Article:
Archive for June, 2012
These are some observations that I made while running sound at a small venue that will guide you to being a better live performer. The bands that were great already did all of these things. The bands that “needed work” showed it by not doing them.
First of all, you need to be able to play at three volumes: soft, medium, and hard. I realize that drumming is a very tactile endeavor, very much a “feel” instrument, but it’s crucial to be able to do this. It also makes for a more interesting listening experience if you are able to use hard and soft dynamics in various songs.
Second, look and listen to the room you’re going to be playing and determine which level is appropriate for the room. If it’s small and/or has lots of hard surfaces, use your softer volume. Drums carry extremely well, and depending on the shape and materials in the room, may get naturally amplified. When you hit your kit, listen to sound going out into the room and adjust accordingly.
Conversely, if you’re in a small room that has lots of soft surface that will not be amplifying your hits, then it’s ok to play a little harder, but always keep in mind how close your band mates are having to stand to your kit. If you overplay, your guitarist and or bassist will start cranking up to hear themselves over you, and congratulations, you’ve just started an inter-band volume war. No one wins in this war, especially the audience whom you came to impress. It’s simply just going to sound better if you focus on play tighter and blending well rather than any amount of volume you attempt to put out.
If you are on a stage in a couple-hundred capacity club, then your medium volume comes into play, keeping in mind the room reflections. If you are in a warehouse with lots concrete and corrugated metal, and thus lots of echos and amplification, keep it down so that it sounds pleasant, not overbearing. You can work with the room in order to achieve a pleasant balance. Likewise, if it’s a carpeted room with lots of absorbent surfaces, you can kick it up a notch keeping in mind your band mates’ proximity.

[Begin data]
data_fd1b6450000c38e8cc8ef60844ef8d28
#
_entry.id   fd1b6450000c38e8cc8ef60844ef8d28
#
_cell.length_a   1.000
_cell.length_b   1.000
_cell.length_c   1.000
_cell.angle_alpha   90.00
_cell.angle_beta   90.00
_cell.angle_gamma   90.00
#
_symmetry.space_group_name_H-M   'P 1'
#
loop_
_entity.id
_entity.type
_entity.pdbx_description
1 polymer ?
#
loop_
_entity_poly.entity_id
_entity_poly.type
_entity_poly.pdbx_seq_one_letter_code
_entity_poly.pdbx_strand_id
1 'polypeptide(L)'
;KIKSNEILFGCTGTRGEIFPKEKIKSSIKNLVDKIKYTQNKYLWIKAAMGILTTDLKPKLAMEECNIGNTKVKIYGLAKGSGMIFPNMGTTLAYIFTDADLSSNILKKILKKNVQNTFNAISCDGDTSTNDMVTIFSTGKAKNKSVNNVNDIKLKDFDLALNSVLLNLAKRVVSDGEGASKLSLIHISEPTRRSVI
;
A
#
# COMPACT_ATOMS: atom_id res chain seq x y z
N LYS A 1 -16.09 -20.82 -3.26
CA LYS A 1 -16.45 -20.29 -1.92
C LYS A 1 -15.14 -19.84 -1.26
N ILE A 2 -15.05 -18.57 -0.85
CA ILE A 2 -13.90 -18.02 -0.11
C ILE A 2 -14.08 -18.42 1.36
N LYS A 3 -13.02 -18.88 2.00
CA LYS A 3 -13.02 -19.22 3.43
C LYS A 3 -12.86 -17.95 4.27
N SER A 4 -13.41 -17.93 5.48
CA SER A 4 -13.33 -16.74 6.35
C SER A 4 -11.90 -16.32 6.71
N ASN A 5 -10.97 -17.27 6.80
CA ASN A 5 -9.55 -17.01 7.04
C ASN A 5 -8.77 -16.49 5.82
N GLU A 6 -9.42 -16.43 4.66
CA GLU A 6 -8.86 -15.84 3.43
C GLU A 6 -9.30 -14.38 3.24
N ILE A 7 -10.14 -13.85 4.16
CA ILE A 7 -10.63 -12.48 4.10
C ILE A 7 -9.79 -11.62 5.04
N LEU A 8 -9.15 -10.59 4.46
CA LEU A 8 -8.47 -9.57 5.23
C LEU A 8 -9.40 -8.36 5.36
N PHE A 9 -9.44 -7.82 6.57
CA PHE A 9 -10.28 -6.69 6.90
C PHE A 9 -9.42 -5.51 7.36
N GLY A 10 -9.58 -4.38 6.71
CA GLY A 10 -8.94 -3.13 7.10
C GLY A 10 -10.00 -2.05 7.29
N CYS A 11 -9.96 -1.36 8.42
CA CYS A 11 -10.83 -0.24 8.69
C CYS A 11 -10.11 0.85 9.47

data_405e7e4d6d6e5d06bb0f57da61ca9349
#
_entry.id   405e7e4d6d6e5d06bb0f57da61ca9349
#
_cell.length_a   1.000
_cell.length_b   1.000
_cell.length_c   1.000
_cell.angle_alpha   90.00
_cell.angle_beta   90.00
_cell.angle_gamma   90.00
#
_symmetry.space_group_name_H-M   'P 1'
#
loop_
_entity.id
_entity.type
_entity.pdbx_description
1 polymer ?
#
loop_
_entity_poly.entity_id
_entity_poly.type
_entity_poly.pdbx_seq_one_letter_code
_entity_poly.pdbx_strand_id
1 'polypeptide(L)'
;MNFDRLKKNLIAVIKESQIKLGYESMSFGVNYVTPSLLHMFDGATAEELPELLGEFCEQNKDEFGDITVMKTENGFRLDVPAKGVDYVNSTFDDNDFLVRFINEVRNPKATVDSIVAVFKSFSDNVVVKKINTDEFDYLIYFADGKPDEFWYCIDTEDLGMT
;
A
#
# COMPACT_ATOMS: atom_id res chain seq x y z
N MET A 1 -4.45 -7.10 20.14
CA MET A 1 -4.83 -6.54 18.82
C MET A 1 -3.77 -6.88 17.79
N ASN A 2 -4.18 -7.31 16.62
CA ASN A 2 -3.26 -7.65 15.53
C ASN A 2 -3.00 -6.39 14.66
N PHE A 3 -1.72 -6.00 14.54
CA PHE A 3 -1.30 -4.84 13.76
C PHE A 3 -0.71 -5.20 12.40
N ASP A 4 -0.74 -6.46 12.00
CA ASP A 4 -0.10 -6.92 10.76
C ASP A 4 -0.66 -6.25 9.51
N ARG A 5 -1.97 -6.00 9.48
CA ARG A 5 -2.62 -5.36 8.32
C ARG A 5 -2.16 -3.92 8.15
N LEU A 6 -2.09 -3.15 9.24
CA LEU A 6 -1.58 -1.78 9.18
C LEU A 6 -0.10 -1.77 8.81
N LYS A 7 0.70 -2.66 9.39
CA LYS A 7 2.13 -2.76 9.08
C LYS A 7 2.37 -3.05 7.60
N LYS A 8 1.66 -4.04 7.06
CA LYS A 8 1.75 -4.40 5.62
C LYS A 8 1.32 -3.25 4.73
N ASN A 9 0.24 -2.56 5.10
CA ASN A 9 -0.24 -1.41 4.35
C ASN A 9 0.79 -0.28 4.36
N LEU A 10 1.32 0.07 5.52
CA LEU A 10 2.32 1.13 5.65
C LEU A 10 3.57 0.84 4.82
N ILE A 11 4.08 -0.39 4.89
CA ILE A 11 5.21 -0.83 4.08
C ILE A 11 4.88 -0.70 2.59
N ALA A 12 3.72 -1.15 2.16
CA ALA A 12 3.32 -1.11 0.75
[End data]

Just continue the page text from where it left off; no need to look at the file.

And it goes without saying, in a big room, on a stage with plenty of space, feel free to wail away.
Thirdly, tune your kit! This is one of those things that your average music fan won’t be able to put their finger on, but when they listen to a band where the drums are in tune, and the heads are still “live,” they simply describe it as sounding “better.” The tonality and the overtones of of each drum come through and results in a more defined sound. Since the drums are now more sonically defined to the ear, they are easily distinguishable without increasing any volume, and they sound more melodious and complement the overall band sound better.
Having run sound for a small venue for many months, I made a few general observations that bands should try and adhere to if they are serious about creating a career for themselves in the music industry. These have mostly to do with having a professional attitude, and being someone that people look forward to working with.
1. Play to the room. If you’re in a small room, there is no need to play at stadium level. If you’re in a room with a lot of hard surfaces, like concrete and wood, there is no need to crank to stadium level. Let the PA take care of the level of “loud.” Most places have a PA that is in line with what they feel is an appropriate loudness level for the size of their room; it’s not there for you to see if your amp can “beat it.”